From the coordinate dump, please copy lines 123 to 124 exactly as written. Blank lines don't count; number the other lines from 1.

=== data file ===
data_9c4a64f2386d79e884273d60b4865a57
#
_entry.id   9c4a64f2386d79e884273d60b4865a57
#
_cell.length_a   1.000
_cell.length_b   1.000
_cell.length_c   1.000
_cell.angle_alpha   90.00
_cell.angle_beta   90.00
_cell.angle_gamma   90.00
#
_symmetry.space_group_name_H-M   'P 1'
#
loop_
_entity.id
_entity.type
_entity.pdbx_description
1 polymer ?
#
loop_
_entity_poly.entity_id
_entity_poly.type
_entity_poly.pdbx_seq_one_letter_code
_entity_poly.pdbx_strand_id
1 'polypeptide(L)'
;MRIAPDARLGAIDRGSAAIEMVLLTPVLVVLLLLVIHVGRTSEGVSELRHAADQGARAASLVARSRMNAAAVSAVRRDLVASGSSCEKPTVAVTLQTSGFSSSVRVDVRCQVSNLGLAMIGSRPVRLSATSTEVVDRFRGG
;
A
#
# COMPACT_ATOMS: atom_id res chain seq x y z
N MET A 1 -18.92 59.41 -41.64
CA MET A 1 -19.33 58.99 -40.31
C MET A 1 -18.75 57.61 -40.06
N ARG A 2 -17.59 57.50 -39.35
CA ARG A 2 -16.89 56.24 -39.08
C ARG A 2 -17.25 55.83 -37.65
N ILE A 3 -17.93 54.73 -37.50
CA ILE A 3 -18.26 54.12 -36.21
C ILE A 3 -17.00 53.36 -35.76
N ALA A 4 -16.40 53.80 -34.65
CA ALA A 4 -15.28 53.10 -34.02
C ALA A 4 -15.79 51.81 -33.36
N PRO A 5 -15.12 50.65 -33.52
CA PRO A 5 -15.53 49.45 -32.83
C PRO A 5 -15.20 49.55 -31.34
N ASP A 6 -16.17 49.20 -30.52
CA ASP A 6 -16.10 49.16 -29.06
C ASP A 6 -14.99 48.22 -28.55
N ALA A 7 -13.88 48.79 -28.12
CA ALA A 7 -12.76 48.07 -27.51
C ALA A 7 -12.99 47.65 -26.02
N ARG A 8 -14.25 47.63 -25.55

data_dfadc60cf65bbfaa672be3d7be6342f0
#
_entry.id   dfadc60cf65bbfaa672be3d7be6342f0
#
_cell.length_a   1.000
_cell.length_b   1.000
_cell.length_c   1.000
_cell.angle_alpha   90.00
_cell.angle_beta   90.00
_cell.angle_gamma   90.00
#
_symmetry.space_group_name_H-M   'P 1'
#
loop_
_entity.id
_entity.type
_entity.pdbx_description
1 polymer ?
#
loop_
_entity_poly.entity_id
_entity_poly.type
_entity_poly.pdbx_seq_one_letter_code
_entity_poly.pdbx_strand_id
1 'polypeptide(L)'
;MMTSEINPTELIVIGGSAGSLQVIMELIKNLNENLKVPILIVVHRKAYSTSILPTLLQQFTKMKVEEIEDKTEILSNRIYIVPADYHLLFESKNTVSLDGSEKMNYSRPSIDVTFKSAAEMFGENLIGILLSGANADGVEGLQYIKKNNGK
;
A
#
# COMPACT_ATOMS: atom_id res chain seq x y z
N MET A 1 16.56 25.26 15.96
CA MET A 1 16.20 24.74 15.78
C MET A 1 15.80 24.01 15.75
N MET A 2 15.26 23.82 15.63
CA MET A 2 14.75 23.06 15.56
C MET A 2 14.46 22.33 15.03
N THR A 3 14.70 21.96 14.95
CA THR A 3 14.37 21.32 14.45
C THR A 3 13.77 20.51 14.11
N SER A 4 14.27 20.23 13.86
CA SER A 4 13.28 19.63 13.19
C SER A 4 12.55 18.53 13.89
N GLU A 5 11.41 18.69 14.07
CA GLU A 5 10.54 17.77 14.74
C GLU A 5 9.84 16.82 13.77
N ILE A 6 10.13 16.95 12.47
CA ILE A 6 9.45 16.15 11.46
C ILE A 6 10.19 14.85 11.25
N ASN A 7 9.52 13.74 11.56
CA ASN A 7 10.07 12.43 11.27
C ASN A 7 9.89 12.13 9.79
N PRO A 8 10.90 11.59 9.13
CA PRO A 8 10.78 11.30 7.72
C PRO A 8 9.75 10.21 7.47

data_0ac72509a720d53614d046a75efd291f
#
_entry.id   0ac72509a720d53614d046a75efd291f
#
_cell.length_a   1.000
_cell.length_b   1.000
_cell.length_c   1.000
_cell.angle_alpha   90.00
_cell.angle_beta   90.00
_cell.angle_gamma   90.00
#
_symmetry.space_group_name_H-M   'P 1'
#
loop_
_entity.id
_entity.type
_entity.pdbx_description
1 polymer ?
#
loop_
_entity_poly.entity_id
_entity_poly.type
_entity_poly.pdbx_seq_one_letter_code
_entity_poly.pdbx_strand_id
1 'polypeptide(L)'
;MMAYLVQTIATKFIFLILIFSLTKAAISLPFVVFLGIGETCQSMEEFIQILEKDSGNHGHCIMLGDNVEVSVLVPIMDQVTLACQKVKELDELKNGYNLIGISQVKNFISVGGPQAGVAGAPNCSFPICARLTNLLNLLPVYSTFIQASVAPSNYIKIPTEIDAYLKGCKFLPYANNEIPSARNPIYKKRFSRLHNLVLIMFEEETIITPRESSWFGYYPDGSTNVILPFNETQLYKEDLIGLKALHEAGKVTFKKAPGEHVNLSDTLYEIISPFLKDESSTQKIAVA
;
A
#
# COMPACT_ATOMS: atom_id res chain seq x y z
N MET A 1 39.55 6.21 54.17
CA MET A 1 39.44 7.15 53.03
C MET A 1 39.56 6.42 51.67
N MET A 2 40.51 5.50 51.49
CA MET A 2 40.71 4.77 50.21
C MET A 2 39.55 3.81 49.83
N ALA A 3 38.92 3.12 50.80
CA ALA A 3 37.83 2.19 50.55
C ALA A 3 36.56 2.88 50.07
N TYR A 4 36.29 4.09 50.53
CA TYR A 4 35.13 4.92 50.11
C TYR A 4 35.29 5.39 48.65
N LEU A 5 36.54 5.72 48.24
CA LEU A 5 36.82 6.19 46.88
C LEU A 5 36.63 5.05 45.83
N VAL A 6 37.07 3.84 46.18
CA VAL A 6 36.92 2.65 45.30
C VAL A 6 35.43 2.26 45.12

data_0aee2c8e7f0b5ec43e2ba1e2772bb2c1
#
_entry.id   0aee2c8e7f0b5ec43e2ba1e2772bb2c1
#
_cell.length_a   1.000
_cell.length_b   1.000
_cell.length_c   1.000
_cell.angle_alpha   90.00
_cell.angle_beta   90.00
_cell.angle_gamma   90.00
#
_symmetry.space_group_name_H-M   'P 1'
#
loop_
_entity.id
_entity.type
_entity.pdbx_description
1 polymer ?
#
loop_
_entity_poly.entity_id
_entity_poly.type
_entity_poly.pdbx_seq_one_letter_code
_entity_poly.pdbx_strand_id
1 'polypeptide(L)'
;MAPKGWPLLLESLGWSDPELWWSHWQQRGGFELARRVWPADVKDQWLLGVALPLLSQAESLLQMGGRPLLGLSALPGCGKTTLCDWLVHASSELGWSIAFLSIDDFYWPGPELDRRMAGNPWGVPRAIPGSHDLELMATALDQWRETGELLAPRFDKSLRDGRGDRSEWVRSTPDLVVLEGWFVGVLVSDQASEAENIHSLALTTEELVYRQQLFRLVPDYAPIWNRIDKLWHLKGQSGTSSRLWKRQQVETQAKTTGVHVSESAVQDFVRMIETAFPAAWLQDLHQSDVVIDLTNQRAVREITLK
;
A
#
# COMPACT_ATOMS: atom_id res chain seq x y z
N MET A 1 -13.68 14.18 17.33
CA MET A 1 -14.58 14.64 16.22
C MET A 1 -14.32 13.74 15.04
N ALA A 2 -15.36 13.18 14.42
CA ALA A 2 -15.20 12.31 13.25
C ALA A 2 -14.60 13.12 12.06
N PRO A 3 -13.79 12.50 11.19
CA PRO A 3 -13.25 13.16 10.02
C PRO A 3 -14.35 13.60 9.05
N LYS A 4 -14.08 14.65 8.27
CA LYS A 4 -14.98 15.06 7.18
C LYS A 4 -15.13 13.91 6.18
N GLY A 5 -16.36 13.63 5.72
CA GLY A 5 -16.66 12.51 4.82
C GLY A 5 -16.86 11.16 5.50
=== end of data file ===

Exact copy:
_entity.pdbx_description
1 polymer ?